Other areas of interest are the integrated peripherals and advanced BIOS features menu. Interestingly enough there is another link to the IGP (which AMD calls the IGX).
When the 890GX launched we only had a C2 stepping version of the Phenom II X4 955. This limited our overclocking in a very serious way. We were not able to hit over 3.6GHz (227x16). The CPU simply would not do it.
This time things are different; we have a C3 stepping Phenom II X4 965. This new CPU allowed us to hit a fairly decent 4.08GHz on air (240x17). Over that we found that highly threaded loads (like Cinebench R11.5 and LightWave) would fail in a spectacular way. We are looking into the reasons for this as we feel we should be able to get higher levels of performance from the 890GX and this board.
You can see the validation for our overclocking here.
As is now a common practice, GB has their own Windows based overclocking tool; they call this Easy Tune 6. The layout is fairly well done and when we tested it out we got quite a bit of flexibility in what settings we could tinker with. One feature that I particularly like is the temperature monitor page. It allowed me to keep track of the X4 965 while I had it up at 4.08GHz.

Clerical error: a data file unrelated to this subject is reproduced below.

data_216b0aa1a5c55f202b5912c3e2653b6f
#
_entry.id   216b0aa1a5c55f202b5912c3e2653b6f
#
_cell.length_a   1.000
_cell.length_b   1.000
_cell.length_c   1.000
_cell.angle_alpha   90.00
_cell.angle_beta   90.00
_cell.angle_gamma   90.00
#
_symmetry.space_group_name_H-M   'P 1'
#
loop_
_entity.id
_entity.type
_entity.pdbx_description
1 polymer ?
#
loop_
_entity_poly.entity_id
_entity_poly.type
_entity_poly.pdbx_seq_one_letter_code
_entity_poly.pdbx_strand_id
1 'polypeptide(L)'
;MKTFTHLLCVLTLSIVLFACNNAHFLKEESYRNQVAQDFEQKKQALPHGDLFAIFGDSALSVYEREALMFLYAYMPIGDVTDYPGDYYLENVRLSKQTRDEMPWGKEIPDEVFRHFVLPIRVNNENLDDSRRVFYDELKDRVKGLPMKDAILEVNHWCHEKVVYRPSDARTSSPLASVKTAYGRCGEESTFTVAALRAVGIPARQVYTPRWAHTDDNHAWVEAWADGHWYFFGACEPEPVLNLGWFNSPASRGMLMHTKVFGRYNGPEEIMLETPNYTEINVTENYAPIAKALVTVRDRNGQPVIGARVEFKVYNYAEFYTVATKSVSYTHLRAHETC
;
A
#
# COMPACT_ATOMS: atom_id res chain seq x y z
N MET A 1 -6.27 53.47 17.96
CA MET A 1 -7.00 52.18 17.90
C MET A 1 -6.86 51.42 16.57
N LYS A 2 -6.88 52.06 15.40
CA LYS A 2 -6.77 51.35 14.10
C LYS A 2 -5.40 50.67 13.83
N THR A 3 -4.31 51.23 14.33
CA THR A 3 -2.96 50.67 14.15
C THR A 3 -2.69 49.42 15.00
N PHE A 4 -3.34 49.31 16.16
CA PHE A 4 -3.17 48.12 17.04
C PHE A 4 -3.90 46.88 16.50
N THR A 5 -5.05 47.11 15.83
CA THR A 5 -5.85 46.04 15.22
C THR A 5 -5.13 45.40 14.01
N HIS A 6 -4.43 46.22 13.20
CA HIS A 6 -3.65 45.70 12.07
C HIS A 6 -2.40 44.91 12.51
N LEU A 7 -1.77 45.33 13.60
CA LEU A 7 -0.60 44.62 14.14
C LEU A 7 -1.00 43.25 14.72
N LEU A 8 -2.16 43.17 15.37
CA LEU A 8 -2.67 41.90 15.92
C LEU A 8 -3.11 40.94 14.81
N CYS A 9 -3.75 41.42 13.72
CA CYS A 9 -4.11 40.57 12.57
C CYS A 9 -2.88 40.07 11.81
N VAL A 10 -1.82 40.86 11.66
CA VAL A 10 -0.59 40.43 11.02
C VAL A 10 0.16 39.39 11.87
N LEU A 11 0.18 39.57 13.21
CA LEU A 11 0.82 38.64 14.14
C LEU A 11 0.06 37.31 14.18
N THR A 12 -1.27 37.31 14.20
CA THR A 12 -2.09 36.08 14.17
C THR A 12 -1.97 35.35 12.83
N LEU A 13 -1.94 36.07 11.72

As all overclocking results are dependent on the hardware you use, your results may vary.
Results of our overclocking tests are included in the performance section with the stock scores.
Important Editor Note: Our maximum overclocking result is the best result we managed in our limited time of testing the motherboard. Due to time constraints we weren't able to tweak the motherboard to the absolute maximum and find the highest possible FSB, as this could take days to find properly. We do however spend at least a few hours overclocking every motherboard to try and find the highest possible overclock in that time frame. You may or may not be able to overclock higher if you spend more time tweaking or as new BIOS updates are released. "Burn-in" time might also come into play if you believe in that.
Test System Setup and CommentsTest System
Processor: AMD Phenom II X4 965 (C3 Stepping)
Mainboard GIGABYTE 890GPA-UD3H (Supplied by GIGABYTE)
Memory: 4GB Kingston KHX12800D3T1K3/6GX (Supplied by Kingston)
Hard Disk: Kingston SSD Now M (Intel X25-M 80GB SSD) (Supplied by Kingston)